That says it all, alright; we still have bigots and Napoleon schizos in this country who believe they are king ****, because they have a "following" of like-minded robots.
0 Replies
 
revelette
 
  2  
Reply Tue 31 Aug, 2010 07:23 am

MLK's Son Carefully Marks Off King's Legacy From Glenn Beck


Quote:
This weekend Glenn Beck is to host a "Restoring Honor" rally at the Lincoln Memorial. While it is commendable that this rally will honor the brave men and women of our armed forces, who serve our country with phenomenal dedication, it is clear from the timing and location that the rally's organizers present this event as also honoring the ideals and contributions of Martin Luther King Jr.

I would like to be clear about what those ideals are.
My father championed free speech. He would be the first to say that those participating in Beck's rally have the right to express their views. But his dream rejected hateful rhetoric and all forms of bigotry or discrimination, whether directed at race, faith, nationality, sexual orientation or political beliefs. ...

Although he was a profoundly religious man, my father did not claim to have an exclusionary "plan" that laid out God's word for only one group or ideology. He marched side by side with members of every religious faith. Like Abraham Lincoln, my father did not claim that God was on his side; he prayed humbly that he was on God's side.

He did, however, wholeheartedly embrace the "social gospel." His spiritual and intellectual mentors included the great theologians of the social gospel Walter Rauschenbush and Howard Thurman. He said that any religion that is not concerned about the poor and disadvantaged, "the slums that damn them, the economic conditions that strangle them and the social conditions that cripple them[,] is a spiritually moribund religion awaiting burial."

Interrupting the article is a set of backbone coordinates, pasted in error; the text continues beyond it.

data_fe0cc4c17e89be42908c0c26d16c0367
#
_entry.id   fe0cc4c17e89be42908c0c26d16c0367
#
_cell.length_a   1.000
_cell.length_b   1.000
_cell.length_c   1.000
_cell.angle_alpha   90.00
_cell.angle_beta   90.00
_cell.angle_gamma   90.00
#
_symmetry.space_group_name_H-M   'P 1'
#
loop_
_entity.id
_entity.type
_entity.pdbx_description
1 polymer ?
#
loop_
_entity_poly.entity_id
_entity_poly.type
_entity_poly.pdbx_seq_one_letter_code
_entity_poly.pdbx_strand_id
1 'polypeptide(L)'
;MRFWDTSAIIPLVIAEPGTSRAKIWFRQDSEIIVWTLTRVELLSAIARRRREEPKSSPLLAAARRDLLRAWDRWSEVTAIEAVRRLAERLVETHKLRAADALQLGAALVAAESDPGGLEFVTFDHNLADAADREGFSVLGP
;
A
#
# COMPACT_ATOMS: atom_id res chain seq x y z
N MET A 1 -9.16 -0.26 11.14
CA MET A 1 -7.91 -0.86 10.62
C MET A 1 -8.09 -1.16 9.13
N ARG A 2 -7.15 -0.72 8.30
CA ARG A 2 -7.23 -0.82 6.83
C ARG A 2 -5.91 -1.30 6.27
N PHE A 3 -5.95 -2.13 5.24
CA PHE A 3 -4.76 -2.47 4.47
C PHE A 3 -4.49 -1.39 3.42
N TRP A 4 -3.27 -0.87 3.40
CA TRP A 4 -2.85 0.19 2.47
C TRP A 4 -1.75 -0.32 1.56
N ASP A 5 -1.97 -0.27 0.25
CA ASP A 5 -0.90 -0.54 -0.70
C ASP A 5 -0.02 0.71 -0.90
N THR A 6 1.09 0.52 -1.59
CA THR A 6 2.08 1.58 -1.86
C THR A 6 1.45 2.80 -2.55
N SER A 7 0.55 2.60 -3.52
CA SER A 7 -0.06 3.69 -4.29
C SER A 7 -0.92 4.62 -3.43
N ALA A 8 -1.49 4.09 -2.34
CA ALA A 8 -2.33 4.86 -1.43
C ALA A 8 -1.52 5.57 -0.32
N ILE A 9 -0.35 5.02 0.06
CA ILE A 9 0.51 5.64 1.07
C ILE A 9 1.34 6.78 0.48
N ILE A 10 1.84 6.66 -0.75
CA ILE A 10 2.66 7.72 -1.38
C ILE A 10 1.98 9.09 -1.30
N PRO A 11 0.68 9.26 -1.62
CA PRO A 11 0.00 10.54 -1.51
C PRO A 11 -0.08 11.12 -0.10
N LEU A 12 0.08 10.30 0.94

I pray that all Americans will embrace the challenge of social justice and the unifying spirit that my father shared with his compatriots. With this commitment, we can begin to find new ways to reach out to one another, to heal our divisions, and build bridges of hope and opportunity benefiting all people. In so doing, we will not merely be seeking the dream; we will at long last be living it.


In my opinion this guy Beck has gone off the deep end. His message may not always have been mainly religious but...


"The secret is God": Beck sees divine influence over his 8-28 rally
0 Replies
 
glitterbag
 
  2  
Reply Tue 31 Aug, 2010 10:45 pm
Beck said it was about reclaiming the civil rights movement. Frankly, that's bullcrap. I wonder when or where poor glenn felt oppressed or was forced to drive 100 miles out of the way to find lodging that would allow white people to spend the night. Dr. King's message is clarion clear and he wasn't speaking only for people of color...if any American is oppressed we have not been practicing inclusion. I find it laughable that milky white beck thinks he knows something about racism.

But honestly, what did Beck say at his MLK perversion rally that will ever be remembered. II can listen to the "I have a dream" speech and still get the same gooseflesh that I got as a little white Irish Catholic girl, listening with my parents.

My husband grew up in the deep south and lived and experienced truely dreadful treatment of African Americans. How he rose up in opposition to the mainstream treatment of non-whites is something that makes me love him forever.

I don't have a clue how people contributing to this thread experienced racism, but living in Maryland during the civil rights movement I saw and heard many things that made my heart heavy.

Regarding commentary after the revival meeting, I think it would be useful to read Courtland Milloy's piece from Sunday or Monday in the Washington Post. glenn beck is a frightening figure to me because he can influence those who mistakenly believe that this is a white's only, Mormon version or Beck's idea of Christianity country.
hawkeye10
 
  1  
Reply Tue 31 Aug, 2010 10:51 pm
@glitterbag,
Quote:
Beck said it was about reclaiming the civil rights movement. Frankly, that's bullcrap
Irrelevant. The audience ate it up, mission accomplished. Beck was right on the money, was in perfect pitch.
0 Replies
 
glitterbag
 
  1  
Reply Tue 31 Aug, 2010 10:56 pm
So what are you saying??? Horray, the American People are stupid? At Klan meetings, the members eat up as well.